Item 14 defines ‘flood’ for the purposes of paragraph 8C(2)(b)(iii) of the Act as a flood defined by subsection 34(1) of the Insurance Contract Regulations 2017. A loss that arises from flooding caused by a cyclone (for the duration of the claims period) will be an eligible cyclone loss and therefore covered by the scheme.

 

End of claims period in second declaration

 

Item 14 inserts new regulation 5D, which provides that, for the purposes of
subsection 8F(3) of the Act, the period of time between the end of a cyclone and the time at which the claims period ceases is 48 hours. The end of the cyclone event (including the day and time when the claims period for that cyclone event ends) will be specified in the declaration made by the ARPC under subsection 8F(2) of the Act.

 

Content of the Financial Outlook Report

 

Item 14 also inserts new regulation 5E, which provides that, for the purposes of the Financial Outlook Report under subsection 40A(1) of the Act, the ARPC must report on the matters prescribed. The ARPC is required to provide yearly reports on the operation of the cyclone reinsurance scheme to ensure it operates in a transparent and publicly accountable manner.

 

Item 15

 

ARPC functions

 

Item 15 repeals regulation 6, which prescribes additional ARPC functions that are no longer necessary nor required. The National Insurance Affordability Initiative is no longer operational, making subregulation 6(1) redundant. Further, as the Act establishes ARPC’s new function of administering the cyclone reinsurance scheme, subregulation 6(2) is not necessary.

 

ATTACHMENT B

Statement of Compatibility with Human Rights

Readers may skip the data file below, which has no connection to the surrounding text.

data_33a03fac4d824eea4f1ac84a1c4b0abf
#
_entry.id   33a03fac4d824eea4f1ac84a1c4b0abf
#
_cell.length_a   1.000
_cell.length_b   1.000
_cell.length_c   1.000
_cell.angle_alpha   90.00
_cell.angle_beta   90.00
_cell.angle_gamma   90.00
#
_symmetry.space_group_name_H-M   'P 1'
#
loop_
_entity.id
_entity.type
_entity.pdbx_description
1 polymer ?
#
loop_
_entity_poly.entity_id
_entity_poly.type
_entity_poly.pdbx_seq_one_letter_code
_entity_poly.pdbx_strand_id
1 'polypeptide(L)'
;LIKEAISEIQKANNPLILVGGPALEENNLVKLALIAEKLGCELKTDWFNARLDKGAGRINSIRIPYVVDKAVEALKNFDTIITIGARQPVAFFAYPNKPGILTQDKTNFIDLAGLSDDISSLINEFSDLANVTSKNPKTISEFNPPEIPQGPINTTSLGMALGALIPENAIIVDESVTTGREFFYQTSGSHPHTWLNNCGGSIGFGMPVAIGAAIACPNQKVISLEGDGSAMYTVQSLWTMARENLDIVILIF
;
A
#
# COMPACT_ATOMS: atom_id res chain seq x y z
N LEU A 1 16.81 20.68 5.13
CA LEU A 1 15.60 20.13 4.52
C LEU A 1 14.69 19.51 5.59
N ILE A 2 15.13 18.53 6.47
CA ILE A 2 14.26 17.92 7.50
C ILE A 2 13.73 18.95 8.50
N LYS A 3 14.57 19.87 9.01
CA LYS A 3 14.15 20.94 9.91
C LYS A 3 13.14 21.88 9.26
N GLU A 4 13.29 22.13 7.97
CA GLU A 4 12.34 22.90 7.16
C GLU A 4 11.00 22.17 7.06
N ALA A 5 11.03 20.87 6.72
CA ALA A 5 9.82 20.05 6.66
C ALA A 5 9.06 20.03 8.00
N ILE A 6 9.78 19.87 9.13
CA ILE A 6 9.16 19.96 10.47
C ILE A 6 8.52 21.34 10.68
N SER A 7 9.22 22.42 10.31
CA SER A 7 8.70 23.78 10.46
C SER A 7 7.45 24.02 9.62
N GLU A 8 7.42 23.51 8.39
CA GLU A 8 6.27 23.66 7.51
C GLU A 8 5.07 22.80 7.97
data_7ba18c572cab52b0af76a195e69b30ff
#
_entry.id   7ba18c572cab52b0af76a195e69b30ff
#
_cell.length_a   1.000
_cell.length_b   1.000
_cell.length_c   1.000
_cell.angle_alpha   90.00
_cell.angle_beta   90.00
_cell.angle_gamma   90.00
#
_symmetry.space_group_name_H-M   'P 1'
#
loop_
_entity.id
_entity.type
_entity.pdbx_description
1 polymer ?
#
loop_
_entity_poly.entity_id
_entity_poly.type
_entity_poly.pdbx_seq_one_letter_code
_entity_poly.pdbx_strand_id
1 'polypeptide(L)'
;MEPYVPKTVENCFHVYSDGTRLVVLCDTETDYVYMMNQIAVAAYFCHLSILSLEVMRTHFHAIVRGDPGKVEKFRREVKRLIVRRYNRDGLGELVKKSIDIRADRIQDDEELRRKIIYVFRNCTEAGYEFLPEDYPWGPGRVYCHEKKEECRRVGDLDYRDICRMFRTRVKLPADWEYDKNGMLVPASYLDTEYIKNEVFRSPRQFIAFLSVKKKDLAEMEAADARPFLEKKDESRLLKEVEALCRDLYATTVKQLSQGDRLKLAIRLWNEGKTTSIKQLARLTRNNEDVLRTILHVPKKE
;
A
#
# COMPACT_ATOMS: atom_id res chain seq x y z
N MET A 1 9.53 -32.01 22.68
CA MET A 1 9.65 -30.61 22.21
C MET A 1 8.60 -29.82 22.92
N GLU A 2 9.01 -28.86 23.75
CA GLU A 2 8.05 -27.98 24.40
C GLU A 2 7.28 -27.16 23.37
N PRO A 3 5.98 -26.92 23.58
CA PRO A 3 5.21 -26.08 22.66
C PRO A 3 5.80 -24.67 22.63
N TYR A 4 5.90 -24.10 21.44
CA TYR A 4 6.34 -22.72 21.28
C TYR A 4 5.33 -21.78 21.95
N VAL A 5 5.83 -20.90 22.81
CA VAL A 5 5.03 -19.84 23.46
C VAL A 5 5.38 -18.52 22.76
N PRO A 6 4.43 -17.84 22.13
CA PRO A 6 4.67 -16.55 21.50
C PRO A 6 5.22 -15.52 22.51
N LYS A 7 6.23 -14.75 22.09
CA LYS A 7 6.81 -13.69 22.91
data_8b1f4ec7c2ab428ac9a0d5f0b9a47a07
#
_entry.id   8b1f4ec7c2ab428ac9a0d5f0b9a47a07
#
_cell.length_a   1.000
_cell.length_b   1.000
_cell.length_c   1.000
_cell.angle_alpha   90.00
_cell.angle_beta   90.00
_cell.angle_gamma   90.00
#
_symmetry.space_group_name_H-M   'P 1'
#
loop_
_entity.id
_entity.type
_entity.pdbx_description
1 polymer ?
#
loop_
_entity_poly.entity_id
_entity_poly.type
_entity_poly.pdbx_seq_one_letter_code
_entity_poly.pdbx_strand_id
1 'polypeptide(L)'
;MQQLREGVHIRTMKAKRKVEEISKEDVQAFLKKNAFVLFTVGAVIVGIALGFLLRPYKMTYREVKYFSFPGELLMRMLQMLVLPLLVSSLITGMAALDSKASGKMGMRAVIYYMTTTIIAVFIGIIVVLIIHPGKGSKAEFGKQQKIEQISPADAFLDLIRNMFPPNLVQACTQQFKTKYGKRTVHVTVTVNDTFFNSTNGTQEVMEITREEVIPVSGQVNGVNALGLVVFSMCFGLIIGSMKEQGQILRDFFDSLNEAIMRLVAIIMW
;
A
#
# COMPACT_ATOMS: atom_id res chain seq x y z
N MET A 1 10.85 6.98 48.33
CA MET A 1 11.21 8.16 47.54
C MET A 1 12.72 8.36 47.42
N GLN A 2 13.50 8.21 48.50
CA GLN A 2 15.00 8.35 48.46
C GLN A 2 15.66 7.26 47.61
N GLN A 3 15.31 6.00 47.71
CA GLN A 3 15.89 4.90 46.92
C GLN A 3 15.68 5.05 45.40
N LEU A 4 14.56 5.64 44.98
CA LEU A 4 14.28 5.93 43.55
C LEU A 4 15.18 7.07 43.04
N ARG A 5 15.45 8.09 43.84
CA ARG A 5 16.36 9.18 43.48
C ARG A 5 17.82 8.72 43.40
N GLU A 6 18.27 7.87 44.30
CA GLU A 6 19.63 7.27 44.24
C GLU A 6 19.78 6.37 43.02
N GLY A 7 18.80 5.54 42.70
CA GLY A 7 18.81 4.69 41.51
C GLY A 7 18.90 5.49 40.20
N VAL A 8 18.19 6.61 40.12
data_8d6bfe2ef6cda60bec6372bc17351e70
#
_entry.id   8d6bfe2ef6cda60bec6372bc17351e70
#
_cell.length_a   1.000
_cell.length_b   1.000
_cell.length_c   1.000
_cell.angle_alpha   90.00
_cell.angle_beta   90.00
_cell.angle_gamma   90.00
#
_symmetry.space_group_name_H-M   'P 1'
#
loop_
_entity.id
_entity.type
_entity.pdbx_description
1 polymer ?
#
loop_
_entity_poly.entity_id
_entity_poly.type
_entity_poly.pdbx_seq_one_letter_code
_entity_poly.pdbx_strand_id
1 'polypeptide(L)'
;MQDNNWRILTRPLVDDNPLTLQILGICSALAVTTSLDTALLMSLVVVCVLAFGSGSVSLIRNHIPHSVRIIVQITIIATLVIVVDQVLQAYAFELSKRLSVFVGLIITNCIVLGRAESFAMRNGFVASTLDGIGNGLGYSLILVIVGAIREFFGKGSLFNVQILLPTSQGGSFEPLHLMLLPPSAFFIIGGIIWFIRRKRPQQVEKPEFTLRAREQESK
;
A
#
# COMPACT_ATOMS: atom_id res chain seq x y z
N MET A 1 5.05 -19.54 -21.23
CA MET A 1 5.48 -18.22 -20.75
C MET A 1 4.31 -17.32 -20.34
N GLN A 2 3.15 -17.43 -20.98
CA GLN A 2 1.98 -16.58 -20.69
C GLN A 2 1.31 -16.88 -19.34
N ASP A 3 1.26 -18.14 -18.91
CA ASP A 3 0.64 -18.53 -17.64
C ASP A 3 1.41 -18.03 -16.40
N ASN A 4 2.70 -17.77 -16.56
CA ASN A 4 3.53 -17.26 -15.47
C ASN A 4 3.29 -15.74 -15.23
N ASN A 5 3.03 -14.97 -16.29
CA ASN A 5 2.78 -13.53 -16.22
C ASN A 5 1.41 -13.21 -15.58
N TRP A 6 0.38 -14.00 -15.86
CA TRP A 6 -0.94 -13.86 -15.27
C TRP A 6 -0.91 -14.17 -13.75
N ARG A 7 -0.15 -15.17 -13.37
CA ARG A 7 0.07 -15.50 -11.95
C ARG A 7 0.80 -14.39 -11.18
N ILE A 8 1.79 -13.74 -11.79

Prepared in accordance with Part 3 of the Human Rights (Parliamentary Scrutiny) Act 2011

Terrorism Insurance Amendment (Cyclone and Related Flood Damage Reinsurance Pool) Regulations 2022

The Regulations are compatible with the human rights and freedoms recognised or declared in the international instruments listed in section 3 of the Human Rights (Parliamentary Scrutiny) Act 2011.

Overview of the Legislative Instrument

On 4 May 2021, the Government announced its intention to establish a reinsurance pool to cover cyclone and cyclone-related flood damage (the cyclone reinsurance scheme) to commence from 1 July 2022. The cyclone reinsurance scheme seeks to improve insurance access and affordability for households and small businesses in cyclone-prone areas by reinsuring the risk of property damage caused by cyclones and cyclone‑related flood damage.

The Terrorism Insurance Amendment (Cyclone and Related Flood Damage Reinsurance Pool) Regulations 2022 (the Regulations) amend the Terrorism Insurance Regulations 2003 (TI Regulations) to accommodate the new cyclone reinsurance scheme established by the Treasury Laws Amendment (Cyclone and Flood Damage Reinsurance Pool) Act 2022.

The Regulations prescribe the definition of key terms for the cyclone reinsurance scheme, such as the definition of ‘cyclone’, the duration for the end of the claims period for a cyclone event, ‘home building’, and ‘contents.’ The Regulations set the threshold amount for determining if an insurer has minimum exposure to policies with eligible cyclone risks, which determines whether an insurer is required to participate in the cyclone reinsurance scheme. The Regulations also set the threshold amount for the maximum sum insured test that applies when determining if certain policies are eligible for coverage under the cyclone reinsurance scheme.

The Terrorism and Cyclone Insurance Act 2003, Insurance Act 1973 and Legislation Act 2003 do not specify any conditions that need to be met before the power to make the Regulations is exercised.

Human rights implications

The Regulations do not engage any of the applicable human rights or freedoms as the amendments are to further amend the framework for the ARPC to operate the scheme, and only apply to insurance companies, not individuals.

Conclusion

The Regulations are compatible with human rights as it does not raise any human rights issues.